The Santa Fe City Council has rejected an amended joint powers agreement with the Regional Coalition of LANL Communities over concerns about the organization’s impact and one councilor’s plan to introduce a measure removing the city from the group.

“I don’t think we should just approve an updated JPA because we want to go along to get along,” said City Councilor Renee Villarreal, who noted she intends to propose the city end its affiliation with the coalition. “Some of my colleagues say we should have a seat at the table, but I think we should have it at the right table.”

The council voted 5-3 against the agreement, with Mayor Alan Webber and Councilors Carol Romero-Wirth and Jamie Cassutt-Sanchez voting in favor. City Councilor Michael Garcia, the city’s representative on the coalition, abstained.

Rejecting the agreement does not pull the city out of the organization.

Villarreal has been the loudest critic of the coalition, which was established in 2011 to give communities surrounding Los Alamos National Laboratory more of a voice in its job development and cleanup. She questioned in previous committee meetings how the city stood to benefit.

“Our values have not aligned,” Villarreal said. “I’m trying to understand changing the JPA, what does that change? How does our voice actually get heard since it hasn’t been heard the last 10 years?”

Jemez Pueblo is the only other member that hasn’t yet signed the amended agreement, which removes Los Alamos County as the coalition’s fiscal agent, a role it has held for years.

City Councilor JoAnne Vigil Coppler agreed with Villarreal, noting that in her three years on the council, she has yet to see a report on how the city benefits from the coalition.

The city of Santa Fe, like other members, pays $10,000 a year to the group. The U.S. Department of Energy previously provided $100,000 in grant funds, but the Energy Department’s inspector general in 2019 recommended the federal agency seek reimbursement of up to $300,000 after accusing the coalition of failing to account for spending and prohibited lobbying practices.

Española Mayor Javier Sánchez said the coalition has failed to provide updates to members and should focus more heavily on advocating for cleanup efforts at the lab.

“One of the questions that keeps getting brought up is that this is not helping with cleanup. When we talk candidly about some of the fumbles that we have perhaps made in the past, that’s one that we are here to rectify and fix,” Sánchez said.

(20) comments

Erich Kuerschner

I would like to echo what Greg Mello said:

“Yes, councilors Villarreal -- in depth, over a long period of time -- and also Vigil-Coppler deserve credit for leading the debate Wednesday night.

It was shocking that Israelevitz was present -- again, meaning that nobody in Santa Fe City government was available who knew much that was pertinent to the question at hand. His snow job didn't go over well.”

To understand how the RCLC ACTUALLY operates (as distinct from how it PURPORTS to operate) one of the FEW insights is reported here:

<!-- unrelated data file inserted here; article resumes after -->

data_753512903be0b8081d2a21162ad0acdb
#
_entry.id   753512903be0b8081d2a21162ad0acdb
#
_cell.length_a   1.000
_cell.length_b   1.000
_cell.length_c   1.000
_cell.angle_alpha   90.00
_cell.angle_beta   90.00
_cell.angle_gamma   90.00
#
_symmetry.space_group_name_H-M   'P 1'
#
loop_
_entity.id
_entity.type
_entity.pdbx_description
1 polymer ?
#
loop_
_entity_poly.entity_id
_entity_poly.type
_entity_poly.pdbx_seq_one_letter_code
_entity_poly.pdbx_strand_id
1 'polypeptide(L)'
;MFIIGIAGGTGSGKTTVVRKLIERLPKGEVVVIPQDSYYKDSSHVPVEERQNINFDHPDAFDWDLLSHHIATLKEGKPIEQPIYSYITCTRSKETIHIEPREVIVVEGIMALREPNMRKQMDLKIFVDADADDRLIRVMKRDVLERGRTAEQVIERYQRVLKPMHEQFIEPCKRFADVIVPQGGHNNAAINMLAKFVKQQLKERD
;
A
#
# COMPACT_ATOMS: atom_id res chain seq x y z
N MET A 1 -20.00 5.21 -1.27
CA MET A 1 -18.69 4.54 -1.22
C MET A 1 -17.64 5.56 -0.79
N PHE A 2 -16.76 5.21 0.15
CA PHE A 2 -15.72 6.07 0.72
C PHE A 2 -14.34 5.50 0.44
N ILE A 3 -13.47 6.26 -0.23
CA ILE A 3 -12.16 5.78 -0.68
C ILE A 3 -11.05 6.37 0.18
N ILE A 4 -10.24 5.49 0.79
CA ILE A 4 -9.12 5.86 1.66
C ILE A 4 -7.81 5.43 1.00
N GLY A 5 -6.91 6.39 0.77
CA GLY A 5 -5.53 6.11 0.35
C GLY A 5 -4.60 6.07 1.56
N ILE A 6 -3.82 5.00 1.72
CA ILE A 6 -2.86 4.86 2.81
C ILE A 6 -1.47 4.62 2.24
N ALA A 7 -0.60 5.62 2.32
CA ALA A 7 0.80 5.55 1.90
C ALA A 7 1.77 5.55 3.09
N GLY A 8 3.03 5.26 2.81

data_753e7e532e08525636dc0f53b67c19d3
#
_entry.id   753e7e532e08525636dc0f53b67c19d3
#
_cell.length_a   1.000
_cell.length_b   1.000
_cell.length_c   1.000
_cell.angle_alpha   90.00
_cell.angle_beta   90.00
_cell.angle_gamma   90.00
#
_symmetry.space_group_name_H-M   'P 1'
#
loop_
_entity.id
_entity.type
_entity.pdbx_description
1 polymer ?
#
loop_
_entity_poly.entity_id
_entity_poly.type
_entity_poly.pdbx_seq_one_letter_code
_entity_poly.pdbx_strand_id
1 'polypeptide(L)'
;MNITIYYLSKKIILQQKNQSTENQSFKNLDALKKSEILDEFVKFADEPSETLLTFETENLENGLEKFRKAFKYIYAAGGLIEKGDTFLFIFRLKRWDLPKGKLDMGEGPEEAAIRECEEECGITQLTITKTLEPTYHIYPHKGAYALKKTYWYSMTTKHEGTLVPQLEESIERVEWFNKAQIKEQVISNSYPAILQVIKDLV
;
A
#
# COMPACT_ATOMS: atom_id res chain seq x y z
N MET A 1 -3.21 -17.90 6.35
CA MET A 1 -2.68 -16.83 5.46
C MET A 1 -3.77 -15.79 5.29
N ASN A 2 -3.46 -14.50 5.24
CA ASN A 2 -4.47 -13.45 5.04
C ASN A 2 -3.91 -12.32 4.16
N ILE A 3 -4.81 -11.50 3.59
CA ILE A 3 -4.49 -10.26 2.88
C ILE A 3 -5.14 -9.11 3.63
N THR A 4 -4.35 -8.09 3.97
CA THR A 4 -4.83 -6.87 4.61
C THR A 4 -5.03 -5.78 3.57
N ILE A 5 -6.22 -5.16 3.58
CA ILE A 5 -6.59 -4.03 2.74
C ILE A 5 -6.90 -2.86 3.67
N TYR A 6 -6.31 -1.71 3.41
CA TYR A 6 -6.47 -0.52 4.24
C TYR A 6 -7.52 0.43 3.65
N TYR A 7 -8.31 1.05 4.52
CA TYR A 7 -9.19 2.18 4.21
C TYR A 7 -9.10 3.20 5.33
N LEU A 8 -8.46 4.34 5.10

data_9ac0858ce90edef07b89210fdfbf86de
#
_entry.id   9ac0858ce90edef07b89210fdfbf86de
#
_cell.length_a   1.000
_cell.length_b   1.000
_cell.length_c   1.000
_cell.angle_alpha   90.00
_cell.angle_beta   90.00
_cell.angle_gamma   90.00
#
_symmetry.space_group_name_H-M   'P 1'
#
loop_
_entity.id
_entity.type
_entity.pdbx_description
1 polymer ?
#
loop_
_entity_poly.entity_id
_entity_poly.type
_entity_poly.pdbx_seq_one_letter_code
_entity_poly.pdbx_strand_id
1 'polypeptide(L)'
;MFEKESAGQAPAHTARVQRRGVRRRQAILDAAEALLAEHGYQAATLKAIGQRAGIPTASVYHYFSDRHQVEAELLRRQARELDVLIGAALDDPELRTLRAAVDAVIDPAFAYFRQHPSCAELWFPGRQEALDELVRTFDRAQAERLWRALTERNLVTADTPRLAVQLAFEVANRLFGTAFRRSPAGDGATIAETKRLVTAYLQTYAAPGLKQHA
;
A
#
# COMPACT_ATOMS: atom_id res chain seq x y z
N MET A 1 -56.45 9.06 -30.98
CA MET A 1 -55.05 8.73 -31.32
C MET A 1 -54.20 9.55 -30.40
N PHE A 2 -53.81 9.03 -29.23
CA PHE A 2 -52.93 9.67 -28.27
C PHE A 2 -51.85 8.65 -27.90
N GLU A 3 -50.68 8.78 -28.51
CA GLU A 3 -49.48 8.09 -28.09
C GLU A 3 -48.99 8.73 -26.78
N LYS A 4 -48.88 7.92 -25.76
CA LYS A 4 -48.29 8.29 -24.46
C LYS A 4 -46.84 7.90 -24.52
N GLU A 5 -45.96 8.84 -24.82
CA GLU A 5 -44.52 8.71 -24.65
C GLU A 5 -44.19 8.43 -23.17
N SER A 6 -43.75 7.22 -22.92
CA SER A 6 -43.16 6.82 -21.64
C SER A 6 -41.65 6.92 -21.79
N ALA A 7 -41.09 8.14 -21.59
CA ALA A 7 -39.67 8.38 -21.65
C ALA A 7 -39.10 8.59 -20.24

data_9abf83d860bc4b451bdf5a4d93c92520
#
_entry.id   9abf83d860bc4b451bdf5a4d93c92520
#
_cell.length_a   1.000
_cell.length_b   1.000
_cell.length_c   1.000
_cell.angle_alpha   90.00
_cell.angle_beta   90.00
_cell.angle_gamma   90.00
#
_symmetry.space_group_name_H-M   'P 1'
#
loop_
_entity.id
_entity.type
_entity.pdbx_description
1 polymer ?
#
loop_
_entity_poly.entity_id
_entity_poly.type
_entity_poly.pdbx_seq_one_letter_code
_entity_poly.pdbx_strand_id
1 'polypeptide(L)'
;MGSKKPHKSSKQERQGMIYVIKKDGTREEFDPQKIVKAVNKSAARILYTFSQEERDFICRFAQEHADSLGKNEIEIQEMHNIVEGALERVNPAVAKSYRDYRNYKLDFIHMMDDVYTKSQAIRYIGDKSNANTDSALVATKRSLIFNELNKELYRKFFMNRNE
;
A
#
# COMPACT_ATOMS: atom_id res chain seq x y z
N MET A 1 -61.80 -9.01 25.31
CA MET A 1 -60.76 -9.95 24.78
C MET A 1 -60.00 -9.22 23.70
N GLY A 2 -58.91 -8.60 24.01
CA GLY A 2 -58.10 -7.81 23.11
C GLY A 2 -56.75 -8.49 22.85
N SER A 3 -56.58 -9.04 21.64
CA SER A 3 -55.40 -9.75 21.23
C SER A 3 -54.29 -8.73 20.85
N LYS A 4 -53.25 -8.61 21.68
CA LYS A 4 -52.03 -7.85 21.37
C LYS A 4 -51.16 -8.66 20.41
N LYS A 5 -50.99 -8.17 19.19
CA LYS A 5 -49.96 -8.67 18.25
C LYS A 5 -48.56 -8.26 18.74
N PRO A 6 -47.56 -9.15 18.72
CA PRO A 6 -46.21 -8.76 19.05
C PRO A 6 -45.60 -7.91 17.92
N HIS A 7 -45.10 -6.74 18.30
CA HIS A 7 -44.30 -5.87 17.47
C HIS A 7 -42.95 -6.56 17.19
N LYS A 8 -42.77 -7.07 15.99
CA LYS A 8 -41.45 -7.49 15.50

https://losalamosreporter.com/2019/03/03/no-vote-from-rclc-on-support-for-hm-63-at-friday-meeting/

Even support of a NM House Resolution (non-binding) to merely STUDY the connection between LANL and poverty could not be passed.

Key quotes from the above article:

Espanola Mayor Javier said he felt quite conversely that the members of the board are elected to be the voices of the people they are representing.

“We don’t go back to our councils to ask how we vote on something as simple as the joint powers agreement. So I think conversely not only we do have the right, but the responsibility and obligation to speak for our communities,” Sanchez said. “That having been said, I am in favor of the study. Just read a couple of quotes from the (news release on)SB 11 that passed. First from the Governor – ‘ensuring that adjacent communities will be able to depend on a steady stream of important revenue’. We also have Senator (Richard) Martinez who says this is about bring better economic security to Northern New Mexico and our entire state. We also have Christine Chandler who said that this revenue stream is to help provide essential services and programs for New Mexicans in her community and district which includes everything from Rio Arriba, Espanola to Taos.”

Sanchez said it would he thinks “it would only be a no-brainer to delve into that a little bit further.

He said that with every dollar that goes into LANL, sometimes we see that poverty remains, or in fact grows so maybe this study would help us to understand how we can truly develop economically all of Northern New Mexico. All of the representatives who put forward this bill.”

But the motion of then Chair Henry Roybal (who could not be present) was sabotaged by the now current chair (Darien Fernandez, of Taos- also more on that later), perhaps because of the comment by Los Alamos County Councilor and (RCLC board secretary David Izraelevitz ) who stated: “ he suspected the Council would have some issues with it.”

I also appreciate that SF RCLC rep Garcia abstained from voting on the JPA resolution, as he formerly stated at an RCLC meeting (in discussing handling the transition RCLC director position)

City of Santa Fe Councilor Michael Garcia said he wanted to make sure whatever direction the board moved in that “they did it in a correct manner”. He said it was up to the body to look at not what’s best for their individual community but what’s best for the whole coalition.

How different from the POV that the RCLC be used to further individual member core values expressed by , Councilors Villarreal and Vigil-Coppler,

Erich Kuerschner

The quote from Michael Garcia is here:

https://losalamosreporter.com/2020/08/05/regional-coalition-of-lanl-communities-will-be-without-executive-director-services-as-of-august-27-as-contract-with-cplc-ends/

Khal Spencer

"...to merely STUDY the connection between LANL and poverty ..." Sounds like left-wing question begging to me. Commission a study that will tell activists what they want to hear.